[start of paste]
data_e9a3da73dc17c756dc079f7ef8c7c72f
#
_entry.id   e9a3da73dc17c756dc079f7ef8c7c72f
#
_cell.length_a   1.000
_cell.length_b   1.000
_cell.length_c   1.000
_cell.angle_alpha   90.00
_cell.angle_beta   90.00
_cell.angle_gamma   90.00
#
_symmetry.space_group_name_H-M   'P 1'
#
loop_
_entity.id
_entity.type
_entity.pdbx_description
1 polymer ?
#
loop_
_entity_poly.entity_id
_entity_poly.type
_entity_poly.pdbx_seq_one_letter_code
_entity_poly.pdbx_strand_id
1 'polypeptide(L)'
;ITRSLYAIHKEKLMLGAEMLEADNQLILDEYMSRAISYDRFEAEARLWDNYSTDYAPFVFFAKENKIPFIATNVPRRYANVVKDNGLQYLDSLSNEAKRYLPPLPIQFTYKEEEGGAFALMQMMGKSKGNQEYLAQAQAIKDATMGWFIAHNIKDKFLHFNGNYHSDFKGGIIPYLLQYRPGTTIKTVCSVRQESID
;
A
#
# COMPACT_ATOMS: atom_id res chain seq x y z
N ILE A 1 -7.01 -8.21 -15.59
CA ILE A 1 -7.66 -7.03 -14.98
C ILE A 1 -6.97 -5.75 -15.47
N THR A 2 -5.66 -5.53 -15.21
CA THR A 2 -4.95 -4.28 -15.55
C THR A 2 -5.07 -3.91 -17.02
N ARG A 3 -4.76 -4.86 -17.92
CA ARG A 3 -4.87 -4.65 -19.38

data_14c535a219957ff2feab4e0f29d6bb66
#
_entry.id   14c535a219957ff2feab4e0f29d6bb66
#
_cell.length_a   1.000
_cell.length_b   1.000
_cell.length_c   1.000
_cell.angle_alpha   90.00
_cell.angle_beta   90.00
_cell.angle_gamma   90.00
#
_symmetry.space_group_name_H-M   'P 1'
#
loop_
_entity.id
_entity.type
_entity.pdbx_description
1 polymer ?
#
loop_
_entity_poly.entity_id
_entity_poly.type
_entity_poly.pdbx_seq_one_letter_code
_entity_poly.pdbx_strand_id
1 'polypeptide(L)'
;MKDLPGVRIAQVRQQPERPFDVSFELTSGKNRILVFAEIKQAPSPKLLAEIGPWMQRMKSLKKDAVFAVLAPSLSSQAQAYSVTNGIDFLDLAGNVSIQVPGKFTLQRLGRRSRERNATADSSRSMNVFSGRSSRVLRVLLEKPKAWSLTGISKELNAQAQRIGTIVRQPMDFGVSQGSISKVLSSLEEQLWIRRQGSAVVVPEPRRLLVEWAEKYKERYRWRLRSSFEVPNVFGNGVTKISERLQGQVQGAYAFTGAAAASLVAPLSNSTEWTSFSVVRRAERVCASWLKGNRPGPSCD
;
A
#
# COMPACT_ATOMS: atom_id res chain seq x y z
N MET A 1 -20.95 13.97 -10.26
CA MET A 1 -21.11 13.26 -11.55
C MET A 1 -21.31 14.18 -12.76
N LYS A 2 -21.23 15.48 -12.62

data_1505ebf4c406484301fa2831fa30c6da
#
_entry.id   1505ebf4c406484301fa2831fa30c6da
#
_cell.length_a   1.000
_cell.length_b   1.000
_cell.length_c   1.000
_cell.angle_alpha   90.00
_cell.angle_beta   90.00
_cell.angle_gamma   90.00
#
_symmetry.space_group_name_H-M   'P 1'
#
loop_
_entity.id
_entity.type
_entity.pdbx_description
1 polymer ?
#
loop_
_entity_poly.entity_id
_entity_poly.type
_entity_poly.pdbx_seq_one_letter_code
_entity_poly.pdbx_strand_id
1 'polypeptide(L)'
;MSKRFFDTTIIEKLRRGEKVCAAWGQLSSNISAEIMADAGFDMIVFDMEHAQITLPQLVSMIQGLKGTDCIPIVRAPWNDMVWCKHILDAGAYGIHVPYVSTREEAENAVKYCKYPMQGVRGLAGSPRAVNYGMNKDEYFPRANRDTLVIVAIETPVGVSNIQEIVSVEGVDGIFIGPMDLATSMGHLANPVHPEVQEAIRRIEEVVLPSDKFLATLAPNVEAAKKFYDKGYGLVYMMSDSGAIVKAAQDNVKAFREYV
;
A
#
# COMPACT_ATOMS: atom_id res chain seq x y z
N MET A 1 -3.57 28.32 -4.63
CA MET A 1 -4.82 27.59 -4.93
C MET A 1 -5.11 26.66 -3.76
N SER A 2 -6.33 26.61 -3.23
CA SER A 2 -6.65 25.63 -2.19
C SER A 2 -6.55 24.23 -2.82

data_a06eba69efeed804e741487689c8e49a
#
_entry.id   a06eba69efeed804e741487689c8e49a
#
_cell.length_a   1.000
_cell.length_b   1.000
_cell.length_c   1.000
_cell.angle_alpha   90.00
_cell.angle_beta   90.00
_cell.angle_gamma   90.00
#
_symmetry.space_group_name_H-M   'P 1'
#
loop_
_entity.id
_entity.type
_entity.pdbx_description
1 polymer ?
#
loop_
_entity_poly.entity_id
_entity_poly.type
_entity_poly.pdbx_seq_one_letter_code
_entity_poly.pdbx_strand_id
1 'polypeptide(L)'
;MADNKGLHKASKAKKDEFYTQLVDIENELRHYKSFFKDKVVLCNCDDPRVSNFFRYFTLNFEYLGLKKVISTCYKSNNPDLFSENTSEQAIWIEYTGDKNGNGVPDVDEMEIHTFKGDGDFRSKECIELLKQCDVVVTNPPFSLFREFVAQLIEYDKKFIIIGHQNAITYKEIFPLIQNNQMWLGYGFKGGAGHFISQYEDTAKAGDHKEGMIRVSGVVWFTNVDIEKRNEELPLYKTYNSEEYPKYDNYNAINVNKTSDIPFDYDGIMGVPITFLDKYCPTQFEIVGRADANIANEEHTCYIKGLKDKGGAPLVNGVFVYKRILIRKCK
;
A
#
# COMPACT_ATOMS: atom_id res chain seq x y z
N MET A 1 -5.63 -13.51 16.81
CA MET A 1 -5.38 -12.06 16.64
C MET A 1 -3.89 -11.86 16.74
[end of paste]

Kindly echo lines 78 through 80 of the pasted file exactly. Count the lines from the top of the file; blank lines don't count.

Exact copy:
_cell.length_b   1.000
_cell.length_c   1.000
_cell.angle_alpha   90.00